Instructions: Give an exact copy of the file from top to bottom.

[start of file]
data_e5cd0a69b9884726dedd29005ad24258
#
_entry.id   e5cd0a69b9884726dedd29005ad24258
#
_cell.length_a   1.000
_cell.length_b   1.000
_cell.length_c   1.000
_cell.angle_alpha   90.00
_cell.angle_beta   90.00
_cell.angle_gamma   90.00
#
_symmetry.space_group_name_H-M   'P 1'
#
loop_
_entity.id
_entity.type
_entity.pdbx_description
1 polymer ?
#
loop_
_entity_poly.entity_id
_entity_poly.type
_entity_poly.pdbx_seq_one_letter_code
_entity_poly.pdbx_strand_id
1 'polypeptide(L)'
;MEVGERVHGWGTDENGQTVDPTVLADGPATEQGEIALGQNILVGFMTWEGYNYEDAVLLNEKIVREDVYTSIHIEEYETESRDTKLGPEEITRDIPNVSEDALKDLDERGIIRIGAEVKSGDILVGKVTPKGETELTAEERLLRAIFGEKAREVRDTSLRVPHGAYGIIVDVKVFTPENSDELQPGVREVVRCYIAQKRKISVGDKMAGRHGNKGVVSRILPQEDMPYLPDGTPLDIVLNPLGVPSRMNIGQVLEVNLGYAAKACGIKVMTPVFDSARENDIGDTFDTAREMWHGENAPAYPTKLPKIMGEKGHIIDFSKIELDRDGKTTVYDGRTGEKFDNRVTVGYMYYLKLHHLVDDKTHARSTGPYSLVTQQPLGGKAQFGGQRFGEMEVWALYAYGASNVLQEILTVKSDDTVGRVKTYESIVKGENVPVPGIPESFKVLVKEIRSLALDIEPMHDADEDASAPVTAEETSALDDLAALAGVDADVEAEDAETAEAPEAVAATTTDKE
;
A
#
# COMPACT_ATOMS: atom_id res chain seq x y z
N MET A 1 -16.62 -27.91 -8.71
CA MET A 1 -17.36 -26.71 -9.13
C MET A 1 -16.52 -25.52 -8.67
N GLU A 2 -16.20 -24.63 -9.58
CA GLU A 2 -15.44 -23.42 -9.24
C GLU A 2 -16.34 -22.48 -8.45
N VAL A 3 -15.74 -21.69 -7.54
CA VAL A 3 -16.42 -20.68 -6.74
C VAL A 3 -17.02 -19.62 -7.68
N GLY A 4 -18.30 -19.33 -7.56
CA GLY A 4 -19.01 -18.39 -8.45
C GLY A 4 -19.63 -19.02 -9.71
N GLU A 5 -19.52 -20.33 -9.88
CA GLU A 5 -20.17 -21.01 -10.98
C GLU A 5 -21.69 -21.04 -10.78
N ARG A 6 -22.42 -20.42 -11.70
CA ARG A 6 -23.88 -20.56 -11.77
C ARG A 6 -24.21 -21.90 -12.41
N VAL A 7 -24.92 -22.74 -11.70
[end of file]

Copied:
data_e5cd0a69b9884726dedd29005ad24258
#
_entry.id   e5cd0a69b9884726dedd29005ad24258
#
_cell.length_a   1.000
_cell.length_b   1.000
_cell.length_c   1.000
_cell.angle_alpha   90.00
_cell.angle_beta   90.00
_cell.angle_gamma   90.00
#
_symmetry.space_group_name_H-M   'P 1'
#
loop_
_entity.id
_entity.type
_entity.pdbx_description
1 polymer ?
#
loop_
_entity_poly.entity_id
_entity_poly.type
_entity_poly.pdbx_seq_one_letter_code
_entity_poly.pdbx_strand_id
1 'polypeptide(L)'
;MEVGERVHGWGTDENGQTVDPTVLADGPATEQGEIALGQNILVGFMTWEGYNYEDAVLLNEKIVREDVYTSIHIEEYETESRDTKLGPEEITRDIPNVSEDALKDLDERGIIRIGAEVKSGDILVGKVTPKGETELTAEERLLRAIFGEKAREVRDTSLRVPHGAYGIIVDVKVFTPENSDELQPGVREVVRCYIAQKRKISVGDKMAGRHGNKGVVSRILPQEDMPYLPDGTPLDIVLNPLGVPSRMNIGQVLEVNLGYAAKACGIKVMTPVFDSARENDIGDTFDTAREMWHGENAPAYPTKLPKIMGEKGHIIDFSKIELDRDGKTTVYDGRTGEKFDNRVTVGYMYYLKLHHLVDDKTHARSTGPYSLVTQQPLGGKAQFGGQRFGEMEVWALYAYGASNVLQEILTVKSDDTVGRVKTYESIVKGENVPVPGIPESFKVLVKEIRSLALDIEPMHDADEDASAPVTAEETSALDDLAALAGVDADVEAEDAETAEAPEAVAATTTDKE
;
A
#
# COMPACT_ATOMS: atom_id res chain seq x y z
N MET A 1 -16.62 -27.91 -8.71
CA MET A 1 -17.36 -26.71 -9.13
C MET A 1 -16.52 -25.52 -8.67
N GLU A 2 -16.20 -24.63 -9.58
CA GLU A 2 -15.44 -23.42 -9.24
C GLU A 2 -16.34 -22.48 -8.45
N VAL A 3 -15.74 -21.69 -7.54
CA VAL A 3 -16.42 -20.68 -6.74
C VAL A 3 -17.02 -19.62 -7.68
N GLY A 4 -18.30 -19.33 -7.56
CA GLY A 4 -19.01 -18.39 -8.45
C GLY A 4 -19.63 -19.02 -9.71
N GLU A 5 -19.52 -20.33 -9.88
CA GLU A 5 -20.17 -21.01 -10.98
C GLU A 5 -21.69 -21.04 -10.78
N ARG A 6 -22.42 -20.42 -11.70
CA ARG A 6 -23.88 -20.56 -11.77
C ARG A 6 -24.21 -21.90 -12.41
N VAL A 7 -24.92 -22.74 -11.70